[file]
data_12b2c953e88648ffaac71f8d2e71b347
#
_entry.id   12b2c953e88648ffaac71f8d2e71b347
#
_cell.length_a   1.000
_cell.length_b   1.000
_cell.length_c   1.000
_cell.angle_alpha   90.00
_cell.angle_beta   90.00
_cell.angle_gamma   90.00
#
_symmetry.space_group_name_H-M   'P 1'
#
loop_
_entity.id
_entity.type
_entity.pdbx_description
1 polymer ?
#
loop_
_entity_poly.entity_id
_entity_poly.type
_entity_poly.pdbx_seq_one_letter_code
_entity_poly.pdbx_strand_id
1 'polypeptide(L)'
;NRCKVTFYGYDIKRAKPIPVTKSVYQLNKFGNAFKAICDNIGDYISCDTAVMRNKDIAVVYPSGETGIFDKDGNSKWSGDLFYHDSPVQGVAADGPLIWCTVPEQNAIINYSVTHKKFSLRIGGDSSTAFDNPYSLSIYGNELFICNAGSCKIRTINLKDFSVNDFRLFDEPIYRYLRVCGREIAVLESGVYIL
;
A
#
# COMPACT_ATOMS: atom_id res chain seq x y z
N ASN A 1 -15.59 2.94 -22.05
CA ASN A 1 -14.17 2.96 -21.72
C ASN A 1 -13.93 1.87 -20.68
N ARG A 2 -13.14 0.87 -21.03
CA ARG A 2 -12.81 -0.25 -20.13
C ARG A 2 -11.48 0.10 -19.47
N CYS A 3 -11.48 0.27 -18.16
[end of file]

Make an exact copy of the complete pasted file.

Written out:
data_12b2c953e88648ffaac71f8d2e71b347
#
_entry.id   12b2c953e88648ffaac71f8d2e71b347
#
_cell.length_a   1.000
_cell.length_b   1.000
_cell.length_c   1.000
_cell.angle_alpha   90.00
_cell.angle_beta   90.00
_cell.angle_gamma   90.00
#
_symmetry.space_group_name_H-M   'P 1'
#
loop_
_entity.id
_entity.type
_entity.pdbx_description
1 polymer ?
#
loop_
_entity_poly.entity_id
_entity_poly.type
_entity_poly.pdbx_seq_one_letter_code
_entity_poly.pdbx_strand_id
1 'polypeptide(L)'
;NRCKVTFYGYDIKRAKPIPVTKSVYQLNKFGNAFKAICDNIGDYISCDTAVMRNKDIAVVYPSGETGIFDKDGNSKWSGDLFYHDSPVQGVAADGPLIWCTVPEQNAIINYSVTHKKFSLRIGGDSSTAFDNPYSLSIYGNELFICNAGSCKIRTINLKDFSVNDFRLFDEPIYRYLRVCGREIAVLESGVYIL
;
A
#
# COMPACT_ATOMS: atom_id res chain seq x y z
N ASN A 1 -15.59 2.94 -22.05
CA ASN A 1 -14.17 2.96 -21.72
C ASN A 1 -13.93 1.87 -20.68
N ARG A 2 -13.14 0.87 -21.03
CA ARG A 2 -12.81 -0.25 -20.13
C ARG A 2 -11.48 0.10 -19.47
N CYS A 3 -11.48 0.27 -18.16